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The Resource "They say / I say" : the Moves that Matter in Academic Writing, Gerald Graff, Cathy Birkenstein, Both of the University of Illinois at Chicago

"They say / I say" : the Moves that Matter in Academic Writing, Gerald Graff, Cathy Birkenstein, Both of the University of Illinois at Chicago

Label
"They say / I say" : the Moves that Matter in Academic Writing
Title
"They say / I say"
Title remainder
the Moves that Matter in Academic Writing
Statement of responsibility
Gerald Graff, Cathy Birkenstein, Both of the University of Illinois at Chicago
Creator
Contributor
Author
Subject
Genre
Language
eng
Summary
The authors identify the key rhetorical moves in academic writing, showing students how to frame their arguments in the larger context of what others have said and providing templates to help them make those moves. Because these moves are central across all disciplines, the book includes chapters on writing in the sciences, writing in the social sciences, and writing about literature
Cataloging source
DLC
Dewey number
808/.042
Illustrations
illustrations
Index
index present
LC call number
PE1431
LC item number
.G73 2014
Literary form
non fiction
Nature of contents
  • bibliography
  • handbooks
Label
"They say / I say" : the Moves that Matter in Academic Writing, Gerald Graff, Cathy Birkenstein, Both of the University of Illinois at Chicago
Instantiates
Publication
Bibliography note
Includes bibliographical references and index
Carrier category
volume
Carrier category code
nc
Carrier MARC source
rdacarrier
Content category
text
Content type code
txt
Content type MARC source
rdacontent
Contents
  • Part 2.
  • I say : Yes/no/okay, but: three ways to respond
  • And yet: distinguishing what you say from what they say
  • Skeptics may object: planting a naysayer in your text
  • So what? Who cares?: saying why it matters
  • Part 3.
  • Tying it all together : As a result: connecting the parts
  • Ain't so/is not: academic writing doesn't always mean setting aside your own voice
  • But don't get me wrong: the art of metacommentary
  • He [says] contends: using the templates to revise
  • Preface:
  • Part 4.
  • In specific academic contexts : I take your point: entering class discussions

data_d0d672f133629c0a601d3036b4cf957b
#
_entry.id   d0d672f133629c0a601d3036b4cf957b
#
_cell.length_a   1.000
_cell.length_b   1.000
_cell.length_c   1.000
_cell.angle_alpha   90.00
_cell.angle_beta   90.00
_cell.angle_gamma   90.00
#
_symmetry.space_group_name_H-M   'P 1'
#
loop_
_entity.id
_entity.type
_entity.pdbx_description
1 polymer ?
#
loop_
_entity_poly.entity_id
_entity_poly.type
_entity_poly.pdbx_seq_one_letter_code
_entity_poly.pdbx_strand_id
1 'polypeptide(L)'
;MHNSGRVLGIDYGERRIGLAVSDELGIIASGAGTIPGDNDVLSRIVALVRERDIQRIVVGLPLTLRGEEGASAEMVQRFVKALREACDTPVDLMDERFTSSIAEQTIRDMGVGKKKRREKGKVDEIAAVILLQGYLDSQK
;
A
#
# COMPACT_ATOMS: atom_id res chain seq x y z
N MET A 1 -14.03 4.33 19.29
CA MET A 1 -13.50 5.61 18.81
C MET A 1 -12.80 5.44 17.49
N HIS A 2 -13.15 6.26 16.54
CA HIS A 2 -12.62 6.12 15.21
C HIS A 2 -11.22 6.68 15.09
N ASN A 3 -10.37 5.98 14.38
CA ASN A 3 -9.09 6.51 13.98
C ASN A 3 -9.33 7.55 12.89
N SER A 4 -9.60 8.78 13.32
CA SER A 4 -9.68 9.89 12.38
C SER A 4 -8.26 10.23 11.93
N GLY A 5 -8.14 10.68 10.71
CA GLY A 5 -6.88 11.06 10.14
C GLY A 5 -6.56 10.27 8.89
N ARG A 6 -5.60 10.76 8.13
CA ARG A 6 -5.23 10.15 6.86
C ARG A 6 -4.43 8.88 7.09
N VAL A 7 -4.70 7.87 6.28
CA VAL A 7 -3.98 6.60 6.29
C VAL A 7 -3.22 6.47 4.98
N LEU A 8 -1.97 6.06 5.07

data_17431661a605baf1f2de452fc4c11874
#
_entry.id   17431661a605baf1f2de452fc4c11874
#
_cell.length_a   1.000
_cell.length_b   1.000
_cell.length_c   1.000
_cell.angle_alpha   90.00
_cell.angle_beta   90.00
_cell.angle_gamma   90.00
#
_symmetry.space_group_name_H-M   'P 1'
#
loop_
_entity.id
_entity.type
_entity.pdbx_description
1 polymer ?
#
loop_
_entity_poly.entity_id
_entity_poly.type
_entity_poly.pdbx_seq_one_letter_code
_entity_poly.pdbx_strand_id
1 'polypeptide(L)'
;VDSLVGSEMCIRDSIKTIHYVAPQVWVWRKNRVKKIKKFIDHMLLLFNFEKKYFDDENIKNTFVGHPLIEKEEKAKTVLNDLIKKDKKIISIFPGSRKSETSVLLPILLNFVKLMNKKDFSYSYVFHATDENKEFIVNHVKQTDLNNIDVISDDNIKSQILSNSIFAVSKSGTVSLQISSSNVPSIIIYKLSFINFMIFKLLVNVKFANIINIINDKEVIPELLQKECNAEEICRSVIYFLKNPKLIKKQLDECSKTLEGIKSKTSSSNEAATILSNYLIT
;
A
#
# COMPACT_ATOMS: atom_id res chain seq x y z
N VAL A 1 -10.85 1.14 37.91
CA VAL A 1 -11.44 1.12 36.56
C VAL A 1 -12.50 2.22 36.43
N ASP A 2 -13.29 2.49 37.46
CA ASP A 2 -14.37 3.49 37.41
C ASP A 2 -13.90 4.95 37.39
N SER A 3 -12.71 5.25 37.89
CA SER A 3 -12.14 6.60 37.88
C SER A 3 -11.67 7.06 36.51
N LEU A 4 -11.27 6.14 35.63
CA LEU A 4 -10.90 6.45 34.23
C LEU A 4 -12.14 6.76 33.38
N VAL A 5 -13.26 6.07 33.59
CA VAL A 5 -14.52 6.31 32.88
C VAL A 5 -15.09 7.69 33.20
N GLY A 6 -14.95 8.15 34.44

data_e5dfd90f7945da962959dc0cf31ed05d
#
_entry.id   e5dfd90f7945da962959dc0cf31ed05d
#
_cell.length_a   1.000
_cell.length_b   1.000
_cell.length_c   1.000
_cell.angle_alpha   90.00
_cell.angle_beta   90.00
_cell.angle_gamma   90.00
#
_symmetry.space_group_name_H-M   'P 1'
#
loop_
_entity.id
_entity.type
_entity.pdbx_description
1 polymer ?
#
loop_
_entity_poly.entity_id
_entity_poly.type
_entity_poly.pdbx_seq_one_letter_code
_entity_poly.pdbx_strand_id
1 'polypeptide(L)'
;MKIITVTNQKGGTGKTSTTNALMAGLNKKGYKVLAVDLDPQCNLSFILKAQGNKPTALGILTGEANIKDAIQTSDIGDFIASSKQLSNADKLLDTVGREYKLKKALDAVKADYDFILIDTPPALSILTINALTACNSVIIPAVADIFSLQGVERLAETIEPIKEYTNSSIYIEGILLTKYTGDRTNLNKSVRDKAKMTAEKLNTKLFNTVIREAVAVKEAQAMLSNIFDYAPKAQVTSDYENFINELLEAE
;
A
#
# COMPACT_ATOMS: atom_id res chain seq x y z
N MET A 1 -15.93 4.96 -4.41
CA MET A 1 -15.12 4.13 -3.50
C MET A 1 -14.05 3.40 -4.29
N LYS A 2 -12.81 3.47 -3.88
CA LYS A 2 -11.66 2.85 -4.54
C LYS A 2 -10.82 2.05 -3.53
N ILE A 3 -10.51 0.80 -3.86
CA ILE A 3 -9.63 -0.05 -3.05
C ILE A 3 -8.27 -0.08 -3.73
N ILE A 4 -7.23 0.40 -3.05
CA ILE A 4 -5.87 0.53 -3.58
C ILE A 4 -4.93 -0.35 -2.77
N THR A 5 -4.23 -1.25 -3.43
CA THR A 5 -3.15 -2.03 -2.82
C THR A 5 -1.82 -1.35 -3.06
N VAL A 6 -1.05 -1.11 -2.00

• IMHO: is digital communication good or bad-or both?
  • What's motivating this writer?: reading for the conversation
  • On closer examination: entering conversations about literature
  • The data suggest: writing in the sciences
  • Analyze this: writing in the social sciences
  • Readings :
  • Don't blame the eater
  • David Zinczenko
  • Demystifying academic conversation
  • Hidden intellectualism
  • Gerald Graff
  • Nuclear waste
  • Richard A. Muller
  • The (futile) pursuit of the American dream
  • Barbara Ehrenreich
  • Everything that rises must converge
  • Flannery O'Connor
  • Introduction:
  • Entering the conversation
  • Part 1.
  • They say : They say: starting with what others are saying
  • Her point is: the art of summarizing
  • As he himself puts it: the art of quoting
Control code
ocn861274014
Dimensions
19 cm
Edition
Third edition.
Extent
xxvi, 323 pages
Isbn
9780393935844
Lccn
2013039137
Media category
unmediated
Media MARC source
rdamedia
Media type code
n
Other control number
40023414049
Other physical details
illustrations
System control number
(OCoLC)861274014
Label
"They say / I say" : the Moves that Matter in Academic Writing, Gerald Graff, Cathy Birkenstein, Both of the University of Illinois at Chicago
Publication
Bibliography note
Includes bibliographical references and index
Carrier category
volume
Carrier category code
nc
Carrier MARC source
rdacarrier
Content category
text
Content type code
txt
Content type MARC source
rdacontent
Contents
  • Part 2.
  • I say : Yes/no/okay, but: three ways to respond
  • And yet: distinguishing what you say from what they say
  • Skeptics may object: planting a naysayer in your text
  • So what? Who cares?: saying why it matters
  • Part 3.
  • Tying it all together : As a result: connecting the parts
  • Ain't so/is not: academic writing doesn't always mean setting aside your own voice
  • But don't get me wrong: the art of metacommentary
  • He [says] contends: using the templates to revise
  • Preface:
  • Part 4.
  • In specific academic contexts : I take your point: entering class discussions
  • IMHO: is digital communication good or bad-or both?
  • What's motivating this writer?: reading for the conversation
  • On closer examination: entering conversations about literature
  • The data suggest: writing in the sciences
  • Analyze this: writing in the social sciences
  • Readings :
  • Don't blame the eater
  • David Zinczenko
  • Demystifying academic conversation
  • Hidden intellectualism
  • Gerald Graff
  • Nuclear waste
  • Richard A. Muller
  • The (futile) pursuit of the American dream
  • Barbara Ehrenreich
  • Everything that rises must converge
  • Flannery O'Connor
  • Introduction:
  • Entering the conversation
  • Part 1.
  • They say : They say: starting with what others are saying
  • Her point is: the art of summarizing
  • As he himself puts it: the art of quoting
Control code
ocn861274014
Dimensions
19 cm
Edition
Third edition.
Extent
xxvi, 323 pages
Isbn
9780393935844
Lccn
2013039137
Media category
unmediated
Media MARC source
rdamedia
Media type code
n
Other control number
40023414049
Other physical details
illustrations
System control number
(OCoLC)861274014

Library Locations

    • Wautoma Public LibraryBorrow it
      Wautoma Public Library 410 West Main St, Wautoma, WI, 54982, US
      44.0755919 -89.2920498
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